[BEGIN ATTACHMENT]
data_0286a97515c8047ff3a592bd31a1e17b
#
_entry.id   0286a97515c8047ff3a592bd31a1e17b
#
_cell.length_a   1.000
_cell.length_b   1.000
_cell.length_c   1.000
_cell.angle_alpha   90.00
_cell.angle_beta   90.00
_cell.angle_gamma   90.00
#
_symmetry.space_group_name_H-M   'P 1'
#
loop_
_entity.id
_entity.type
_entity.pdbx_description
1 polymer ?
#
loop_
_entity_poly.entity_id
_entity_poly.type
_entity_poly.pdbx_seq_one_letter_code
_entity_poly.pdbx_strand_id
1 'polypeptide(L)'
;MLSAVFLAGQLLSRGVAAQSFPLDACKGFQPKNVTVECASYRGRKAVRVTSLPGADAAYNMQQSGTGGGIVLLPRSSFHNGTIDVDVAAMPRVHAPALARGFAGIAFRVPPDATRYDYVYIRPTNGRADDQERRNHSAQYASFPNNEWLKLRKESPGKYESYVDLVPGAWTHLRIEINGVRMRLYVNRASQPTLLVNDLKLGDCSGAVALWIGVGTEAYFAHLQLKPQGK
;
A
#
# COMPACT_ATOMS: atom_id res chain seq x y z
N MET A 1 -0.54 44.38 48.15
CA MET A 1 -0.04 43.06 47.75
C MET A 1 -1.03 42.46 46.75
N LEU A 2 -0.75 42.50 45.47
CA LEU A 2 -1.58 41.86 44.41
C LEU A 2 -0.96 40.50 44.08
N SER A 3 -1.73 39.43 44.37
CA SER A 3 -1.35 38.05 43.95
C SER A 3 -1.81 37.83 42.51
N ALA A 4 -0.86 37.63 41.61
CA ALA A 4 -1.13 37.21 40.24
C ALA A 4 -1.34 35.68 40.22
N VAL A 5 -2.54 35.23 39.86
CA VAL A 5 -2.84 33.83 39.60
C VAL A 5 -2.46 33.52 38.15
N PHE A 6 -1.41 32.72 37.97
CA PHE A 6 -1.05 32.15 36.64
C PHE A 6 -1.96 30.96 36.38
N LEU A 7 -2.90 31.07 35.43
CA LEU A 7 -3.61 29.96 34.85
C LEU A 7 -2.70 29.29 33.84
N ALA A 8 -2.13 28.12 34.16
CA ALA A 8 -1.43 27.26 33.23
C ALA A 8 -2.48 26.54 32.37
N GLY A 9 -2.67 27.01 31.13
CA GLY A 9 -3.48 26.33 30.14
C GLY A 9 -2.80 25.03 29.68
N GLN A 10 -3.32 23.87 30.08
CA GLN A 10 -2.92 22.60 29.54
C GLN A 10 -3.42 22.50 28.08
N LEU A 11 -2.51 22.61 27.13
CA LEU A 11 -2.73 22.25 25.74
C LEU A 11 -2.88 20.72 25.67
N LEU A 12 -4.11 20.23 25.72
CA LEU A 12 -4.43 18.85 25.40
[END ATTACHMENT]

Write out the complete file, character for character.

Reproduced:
data_0286a97515c8047ff3a592bd31a1e17b
#
_entry.id   0286a97515c8047ff3a592bd31a1e17b
#
_cell.length_a   1.000
_cell.length_b   1.000
_cell.length_c   1.000
_cell.angle_alpha   90.00
_cell.angle_beta   90.00
_cell.angle_gamma   90.00
#
_symmetry.space_group_name_H-M   'P 1'
#
loop_
_entity.id
_entity.type
_entity.pdbx_description
1 polymer ?
#
loop_
_entity_poly.entity_id
_entity_poly.type
_entity_poly.pdbx_seq_one_letter_code
_entity_poly.pdbx_strand_id
1 'polypeptide(L)'
;MLSAVFLAGQLLSRGVAAQSFPLDACKGFQPKNVTVECASYRGRKAVRVTSLPGADAAYNMQQSGTGGGIVLLPRSSFHNGTIDVDVAAMPRVHAPALARGFAGIAFRVPPDATRYDYVYIRPTNGRADDQERRNHSAQYASFPNNEWLKLRKESPGKYESYVDLVPGAWTHLRIEINGVRMRLYVNRASQPTLLVNDLKLGDCSGAVALWIGVGTEAYFAHLQLKPQGK
;
A
#
# COMPACT_ATOMS: atom_id res chain seq x y z
N MET A 1 -0.54 44.38 48.15
CA MET A 1 -0.04 43.06 47.75
C MET A 1 -1.03 42.46 46.75
N LEU A 2 -0.75 42.50 45.47
CA LEU A 2 -1.58 41.86 44.41
C LEU A 2 -0.96 40.50 44.08
N SER A 3 -1.73 39.43 44.37
CA SER A 3 -1.35 38.05 43.95
C SER A 3 -1.81 37.83 42.51
N ALA A 4 -0.86 37.63 41.61
CA ALA A 4 -1.13 37.21 40.24
C ALA A 4 -1.34 35.68 40.22
N VAL A 5 -2.54 35.23 39.86
CA VAL A 5 -2.84 33.83 39.60
C VAL A 5 -2.46 33.52 38.15
N PHE A 6 -1.41 32.72 37.97
CA PHE A 6 -1.05 32.15 36.64
C PHE A 6 -1.96 30.96 36.38
N LEU A 7 -2.90 31.07 35.43
CA LEU A 7 -3.61 29.96 34.85
C LEU A 7 -2.70 29.29 33.84
N ALA A 8 -2.13 28.12 34.16
CA ALA A 8 -1.43 27.26 33.23
C ALA A 8 -2.48 26.54 32.37
N GLY A 9 -2.67 27.01 31.13
CA GLY A 9 -3.48 26.33 30.14
C GLY A 9 -2.80 25.03 29.68
N GLN A 10 -3.32 23.87 30.08
CA GLN A 10 -2.92 22.60 29.54
C GLN A 10 -3.42 22.50 28.08
N LEU A 11 -2.51 22.61 27.13
CA LEU A 11 -2.73 22.25 25.74
C LEU A 11 -2.88 20.72 25.67
N LEU A 12 -4.11 20.23 25.72
CA LEU A 12 -4.43 18.85 25.40